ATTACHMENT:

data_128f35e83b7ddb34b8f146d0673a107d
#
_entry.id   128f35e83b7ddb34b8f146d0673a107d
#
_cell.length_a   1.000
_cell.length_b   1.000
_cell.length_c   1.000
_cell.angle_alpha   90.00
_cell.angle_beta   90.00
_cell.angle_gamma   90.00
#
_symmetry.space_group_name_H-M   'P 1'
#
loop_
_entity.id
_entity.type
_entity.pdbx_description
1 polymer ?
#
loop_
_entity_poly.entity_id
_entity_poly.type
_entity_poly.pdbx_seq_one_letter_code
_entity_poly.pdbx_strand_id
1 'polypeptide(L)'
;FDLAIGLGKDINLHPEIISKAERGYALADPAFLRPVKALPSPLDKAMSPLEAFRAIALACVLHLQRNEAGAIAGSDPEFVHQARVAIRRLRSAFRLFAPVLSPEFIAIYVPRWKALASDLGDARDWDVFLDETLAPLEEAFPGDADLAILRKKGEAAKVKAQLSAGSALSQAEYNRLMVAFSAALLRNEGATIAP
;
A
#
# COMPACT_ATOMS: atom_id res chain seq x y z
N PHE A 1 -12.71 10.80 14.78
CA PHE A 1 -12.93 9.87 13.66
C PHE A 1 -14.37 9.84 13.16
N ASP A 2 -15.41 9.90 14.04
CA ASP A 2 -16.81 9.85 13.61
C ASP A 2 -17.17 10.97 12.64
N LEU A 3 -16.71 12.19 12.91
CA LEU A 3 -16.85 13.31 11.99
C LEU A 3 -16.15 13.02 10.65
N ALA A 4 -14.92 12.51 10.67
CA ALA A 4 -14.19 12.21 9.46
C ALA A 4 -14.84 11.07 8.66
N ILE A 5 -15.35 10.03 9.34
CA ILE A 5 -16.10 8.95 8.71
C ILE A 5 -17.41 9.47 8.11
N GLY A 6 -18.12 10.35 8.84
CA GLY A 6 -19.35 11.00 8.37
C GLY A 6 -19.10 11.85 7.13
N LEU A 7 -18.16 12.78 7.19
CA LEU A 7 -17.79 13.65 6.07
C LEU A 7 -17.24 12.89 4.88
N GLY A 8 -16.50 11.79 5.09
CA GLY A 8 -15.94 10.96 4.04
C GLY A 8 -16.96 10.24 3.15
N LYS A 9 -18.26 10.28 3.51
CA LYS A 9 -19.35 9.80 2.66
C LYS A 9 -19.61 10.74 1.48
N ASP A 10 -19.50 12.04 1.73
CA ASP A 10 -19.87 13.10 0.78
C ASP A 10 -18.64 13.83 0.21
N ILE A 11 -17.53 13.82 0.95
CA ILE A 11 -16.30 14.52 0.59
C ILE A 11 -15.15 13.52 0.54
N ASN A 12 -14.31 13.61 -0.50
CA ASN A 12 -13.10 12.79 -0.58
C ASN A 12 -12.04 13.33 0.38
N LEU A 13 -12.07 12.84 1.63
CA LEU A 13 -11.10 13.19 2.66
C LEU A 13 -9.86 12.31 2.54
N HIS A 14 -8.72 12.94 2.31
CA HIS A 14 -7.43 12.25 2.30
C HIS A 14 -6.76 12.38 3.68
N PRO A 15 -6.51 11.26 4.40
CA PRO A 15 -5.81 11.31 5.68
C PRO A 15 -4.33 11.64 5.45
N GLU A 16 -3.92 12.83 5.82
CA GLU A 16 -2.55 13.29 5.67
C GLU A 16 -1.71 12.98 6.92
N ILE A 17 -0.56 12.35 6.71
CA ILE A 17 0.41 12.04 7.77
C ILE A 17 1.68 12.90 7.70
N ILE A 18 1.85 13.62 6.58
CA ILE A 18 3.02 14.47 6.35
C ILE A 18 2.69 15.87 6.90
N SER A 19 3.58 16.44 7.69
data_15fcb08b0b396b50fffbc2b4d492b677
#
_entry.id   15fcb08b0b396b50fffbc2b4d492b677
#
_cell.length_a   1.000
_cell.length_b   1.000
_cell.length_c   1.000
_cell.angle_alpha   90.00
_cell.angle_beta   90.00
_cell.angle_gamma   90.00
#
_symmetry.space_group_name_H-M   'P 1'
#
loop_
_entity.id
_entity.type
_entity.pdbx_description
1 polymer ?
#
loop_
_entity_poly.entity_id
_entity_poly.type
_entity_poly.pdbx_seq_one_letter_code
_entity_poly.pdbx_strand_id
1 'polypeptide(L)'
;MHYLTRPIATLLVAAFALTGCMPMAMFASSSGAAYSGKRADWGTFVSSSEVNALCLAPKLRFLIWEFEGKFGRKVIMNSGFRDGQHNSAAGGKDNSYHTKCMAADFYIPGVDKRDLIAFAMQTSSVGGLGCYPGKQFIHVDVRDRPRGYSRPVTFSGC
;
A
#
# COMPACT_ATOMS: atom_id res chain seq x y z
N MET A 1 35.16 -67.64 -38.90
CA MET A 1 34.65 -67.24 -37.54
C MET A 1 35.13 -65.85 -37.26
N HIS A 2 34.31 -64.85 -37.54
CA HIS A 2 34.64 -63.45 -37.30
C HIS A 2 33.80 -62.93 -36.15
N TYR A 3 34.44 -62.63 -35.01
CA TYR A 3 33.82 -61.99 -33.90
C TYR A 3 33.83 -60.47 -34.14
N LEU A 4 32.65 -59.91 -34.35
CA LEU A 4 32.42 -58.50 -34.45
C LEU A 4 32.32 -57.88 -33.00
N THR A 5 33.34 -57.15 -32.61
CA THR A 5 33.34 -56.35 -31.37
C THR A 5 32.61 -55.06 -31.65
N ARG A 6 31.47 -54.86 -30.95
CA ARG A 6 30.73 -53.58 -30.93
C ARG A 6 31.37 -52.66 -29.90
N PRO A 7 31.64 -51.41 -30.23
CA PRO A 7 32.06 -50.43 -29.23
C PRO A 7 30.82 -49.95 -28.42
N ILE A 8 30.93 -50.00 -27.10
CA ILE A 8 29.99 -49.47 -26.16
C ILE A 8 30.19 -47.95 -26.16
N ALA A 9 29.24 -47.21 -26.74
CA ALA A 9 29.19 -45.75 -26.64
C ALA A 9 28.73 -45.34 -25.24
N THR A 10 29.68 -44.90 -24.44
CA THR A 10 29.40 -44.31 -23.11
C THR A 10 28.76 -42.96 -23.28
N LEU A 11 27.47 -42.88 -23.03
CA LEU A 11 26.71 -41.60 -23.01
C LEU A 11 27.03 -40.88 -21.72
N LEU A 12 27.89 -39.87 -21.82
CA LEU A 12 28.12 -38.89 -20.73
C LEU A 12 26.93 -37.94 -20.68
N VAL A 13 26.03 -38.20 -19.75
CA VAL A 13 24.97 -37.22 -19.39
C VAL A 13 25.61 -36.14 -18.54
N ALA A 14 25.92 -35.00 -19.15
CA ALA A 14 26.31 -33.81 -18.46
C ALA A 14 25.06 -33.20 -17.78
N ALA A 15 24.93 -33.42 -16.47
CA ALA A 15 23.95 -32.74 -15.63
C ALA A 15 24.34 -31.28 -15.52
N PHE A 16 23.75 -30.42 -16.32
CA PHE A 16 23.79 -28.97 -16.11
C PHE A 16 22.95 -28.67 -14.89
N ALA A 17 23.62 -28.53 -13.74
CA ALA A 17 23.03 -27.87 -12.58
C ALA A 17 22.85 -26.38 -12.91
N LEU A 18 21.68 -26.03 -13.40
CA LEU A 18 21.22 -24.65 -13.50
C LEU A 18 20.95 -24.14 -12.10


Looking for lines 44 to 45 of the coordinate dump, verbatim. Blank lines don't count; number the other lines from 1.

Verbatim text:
CA ILE A 5 -16.10 8.95 8.71
C ILE A 5 -17.41 9.47 8.11